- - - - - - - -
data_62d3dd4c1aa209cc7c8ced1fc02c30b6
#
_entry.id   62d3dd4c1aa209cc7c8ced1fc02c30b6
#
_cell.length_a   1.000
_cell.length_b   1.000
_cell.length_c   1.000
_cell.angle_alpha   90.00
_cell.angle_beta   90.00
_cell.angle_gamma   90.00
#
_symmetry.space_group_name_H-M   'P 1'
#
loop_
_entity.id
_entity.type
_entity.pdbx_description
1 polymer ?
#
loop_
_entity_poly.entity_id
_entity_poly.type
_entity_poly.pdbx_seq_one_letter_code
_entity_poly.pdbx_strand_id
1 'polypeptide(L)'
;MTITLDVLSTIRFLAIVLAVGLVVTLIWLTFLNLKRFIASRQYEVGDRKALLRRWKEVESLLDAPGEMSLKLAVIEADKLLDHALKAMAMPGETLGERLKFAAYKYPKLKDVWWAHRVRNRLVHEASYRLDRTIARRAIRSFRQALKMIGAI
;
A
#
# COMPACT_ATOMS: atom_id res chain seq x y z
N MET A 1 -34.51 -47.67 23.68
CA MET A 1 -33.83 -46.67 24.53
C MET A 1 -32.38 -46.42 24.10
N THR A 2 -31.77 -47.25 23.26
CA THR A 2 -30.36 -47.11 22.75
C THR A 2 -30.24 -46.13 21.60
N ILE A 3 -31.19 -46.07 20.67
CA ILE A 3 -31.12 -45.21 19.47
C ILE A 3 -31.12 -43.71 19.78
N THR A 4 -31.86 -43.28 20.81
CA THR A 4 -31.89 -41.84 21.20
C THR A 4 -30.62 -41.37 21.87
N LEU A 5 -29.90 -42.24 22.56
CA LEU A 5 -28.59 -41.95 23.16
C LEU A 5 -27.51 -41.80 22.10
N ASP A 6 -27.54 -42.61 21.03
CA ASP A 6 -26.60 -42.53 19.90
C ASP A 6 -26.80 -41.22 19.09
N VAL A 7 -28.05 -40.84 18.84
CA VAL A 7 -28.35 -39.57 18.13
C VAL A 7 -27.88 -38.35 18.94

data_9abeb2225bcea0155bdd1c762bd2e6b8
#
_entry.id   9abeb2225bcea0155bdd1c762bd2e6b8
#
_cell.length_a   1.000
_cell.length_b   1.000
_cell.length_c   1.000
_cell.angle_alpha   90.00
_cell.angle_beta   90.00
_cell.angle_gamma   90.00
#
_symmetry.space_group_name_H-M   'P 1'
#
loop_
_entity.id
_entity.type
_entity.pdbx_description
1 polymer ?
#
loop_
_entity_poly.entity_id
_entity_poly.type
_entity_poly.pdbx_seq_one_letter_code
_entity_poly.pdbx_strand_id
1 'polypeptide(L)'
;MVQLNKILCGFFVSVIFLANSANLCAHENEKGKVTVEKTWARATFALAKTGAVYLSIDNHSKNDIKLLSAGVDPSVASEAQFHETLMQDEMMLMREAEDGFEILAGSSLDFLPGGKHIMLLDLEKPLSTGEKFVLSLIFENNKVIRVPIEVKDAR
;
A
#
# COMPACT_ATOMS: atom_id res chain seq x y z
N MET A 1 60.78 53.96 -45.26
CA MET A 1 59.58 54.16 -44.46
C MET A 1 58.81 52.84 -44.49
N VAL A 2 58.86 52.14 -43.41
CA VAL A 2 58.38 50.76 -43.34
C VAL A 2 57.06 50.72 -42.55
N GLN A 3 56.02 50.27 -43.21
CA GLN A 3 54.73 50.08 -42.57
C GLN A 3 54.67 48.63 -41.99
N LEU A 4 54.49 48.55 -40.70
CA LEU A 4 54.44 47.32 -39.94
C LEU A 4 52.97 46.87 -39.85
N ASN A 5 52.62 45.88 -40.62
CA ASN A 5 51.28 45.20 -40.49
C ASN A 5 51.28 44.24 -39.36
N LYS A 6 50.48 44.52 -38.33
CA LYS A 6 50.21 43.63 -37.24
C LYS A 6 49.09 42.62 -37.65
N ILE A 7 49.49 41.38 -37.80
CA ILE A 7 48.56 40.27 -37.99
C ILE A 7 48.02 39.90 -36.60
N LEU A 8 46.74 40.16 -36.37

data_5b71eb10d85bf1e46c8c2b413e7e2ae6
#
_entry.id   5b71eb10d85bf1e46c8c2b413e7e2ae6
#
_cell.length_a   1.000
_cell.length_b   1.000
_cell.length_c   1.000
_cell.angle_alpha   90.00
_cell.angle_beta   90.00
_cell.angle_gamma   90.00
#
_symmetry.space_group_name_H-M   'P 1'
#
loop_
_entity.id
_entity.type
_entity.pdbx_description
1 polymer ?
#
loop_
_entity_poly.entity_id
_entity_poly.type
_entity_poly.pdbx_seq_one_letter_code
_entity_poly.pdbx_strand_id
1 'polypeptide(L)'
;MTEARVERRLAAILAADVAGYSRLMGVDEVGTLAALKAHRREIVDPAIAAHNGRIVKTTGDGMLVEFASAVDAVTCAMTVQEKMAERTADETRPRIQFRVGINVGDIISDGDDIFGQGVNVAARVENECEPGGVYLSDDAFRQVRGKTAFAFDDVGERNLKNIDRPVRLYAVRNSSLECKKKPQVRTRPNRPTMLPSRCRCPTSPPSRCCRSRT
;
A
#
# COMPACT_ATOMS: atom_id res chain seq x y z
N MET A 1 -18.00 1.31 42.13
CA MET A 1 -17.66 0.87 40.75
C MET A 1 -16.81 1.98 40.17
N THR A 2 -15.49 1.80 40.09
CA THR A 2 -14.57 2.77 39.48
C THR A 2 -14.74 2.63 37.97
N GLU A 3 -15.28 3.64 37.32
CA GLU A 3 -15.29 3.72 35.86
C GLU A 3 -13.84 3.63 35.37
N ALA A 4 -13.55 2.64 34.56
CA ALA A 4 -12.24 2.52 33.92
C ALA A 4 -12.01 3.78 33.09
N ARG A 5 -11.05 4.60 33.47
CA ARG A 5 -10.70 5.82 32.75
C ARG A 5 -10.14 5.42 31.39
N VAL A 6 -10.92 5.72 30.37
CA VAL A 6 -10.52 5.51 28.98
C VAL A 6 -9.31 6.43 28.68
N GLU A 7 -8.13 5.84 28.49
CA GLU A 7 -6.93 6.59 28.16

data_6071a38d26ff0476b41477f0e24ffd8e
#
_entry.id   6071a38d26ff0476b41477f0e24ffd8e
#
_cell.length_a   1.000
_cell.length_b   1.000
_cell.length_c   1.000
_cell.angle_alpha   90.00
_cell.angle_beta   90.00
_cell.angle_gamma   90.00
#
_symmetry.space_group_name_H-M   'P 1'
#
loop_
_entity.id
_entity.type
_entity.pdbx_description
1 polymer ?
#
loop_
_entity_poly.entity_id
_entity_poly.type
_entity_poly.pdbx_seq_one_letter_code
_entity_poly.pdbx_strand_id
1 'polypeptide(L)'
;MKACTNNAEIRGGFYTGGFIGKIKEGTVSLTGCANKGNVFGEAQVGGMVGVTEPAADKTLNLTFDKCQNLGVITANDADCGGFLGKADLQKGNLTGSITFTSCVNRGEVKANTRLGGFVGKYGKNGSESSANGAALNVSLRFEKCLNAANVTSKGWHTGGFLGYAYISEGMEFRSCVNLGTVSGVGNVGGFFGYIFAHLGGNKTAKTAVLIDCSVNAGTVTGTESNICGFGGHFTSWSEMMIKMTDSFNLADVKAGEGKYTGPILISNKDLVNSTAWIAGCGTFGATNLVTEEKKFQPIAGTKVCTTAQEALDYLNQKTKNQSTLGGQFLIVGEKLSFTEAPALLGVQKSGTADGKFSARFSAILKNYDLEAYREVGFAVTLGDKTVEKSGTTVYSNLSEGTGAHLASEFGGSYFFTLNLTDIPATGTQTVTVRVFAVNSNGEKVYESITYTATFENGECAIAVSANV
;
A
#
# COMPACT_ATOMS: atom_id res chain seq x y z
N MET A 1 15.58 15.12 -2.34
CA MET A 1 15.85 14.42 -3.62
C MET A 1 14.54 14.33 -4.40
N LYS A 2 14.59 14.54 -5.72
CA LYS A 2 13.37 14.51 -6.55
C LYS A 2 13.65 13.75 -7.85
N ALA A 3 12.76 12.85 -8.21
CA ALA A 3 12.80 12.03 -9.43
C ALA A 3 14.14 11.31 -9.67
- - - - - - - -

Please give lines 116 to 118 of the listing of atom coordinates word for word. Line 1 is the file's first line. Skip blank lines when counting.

#
loop_
_entity.id